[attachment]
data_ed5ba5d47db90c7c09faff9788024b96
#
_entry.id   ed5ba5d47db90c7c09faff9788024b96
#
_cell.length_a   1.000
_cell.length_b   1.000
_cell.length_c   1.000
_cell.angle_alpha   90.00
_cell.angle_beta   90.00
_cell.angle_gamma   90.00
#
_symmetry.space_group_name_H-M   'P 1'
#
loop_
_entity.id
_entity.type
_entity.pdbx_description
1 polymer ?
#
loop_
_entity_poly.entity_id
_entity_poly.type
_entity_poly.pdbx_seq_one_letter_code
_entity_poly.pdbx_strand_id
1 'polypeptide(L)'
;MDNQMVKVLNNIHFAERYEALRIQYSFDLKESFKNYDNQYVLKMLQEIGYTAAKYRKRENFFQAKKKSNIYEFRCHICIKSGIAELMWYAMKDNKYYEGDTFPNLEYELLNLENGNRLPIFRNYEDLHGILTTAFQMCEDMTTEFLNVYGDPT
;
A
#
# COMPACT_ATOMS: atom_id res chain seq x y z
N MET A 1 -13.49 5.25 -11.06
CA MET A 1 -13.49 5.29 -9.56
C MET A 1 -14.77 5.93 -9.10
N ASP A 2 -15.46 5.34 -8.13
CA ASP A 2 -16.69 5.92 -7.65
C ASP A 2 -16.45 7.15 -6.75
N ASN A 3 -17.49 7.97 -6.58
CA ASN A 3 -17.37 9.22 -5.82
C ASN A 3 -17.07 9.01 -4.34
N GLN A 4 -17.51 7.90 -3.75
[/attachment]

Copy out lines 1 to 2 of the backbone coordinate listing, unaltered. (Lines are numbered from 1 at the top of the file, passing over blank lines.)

data_ed5ba5d47db90c7c09faff9788024b96
#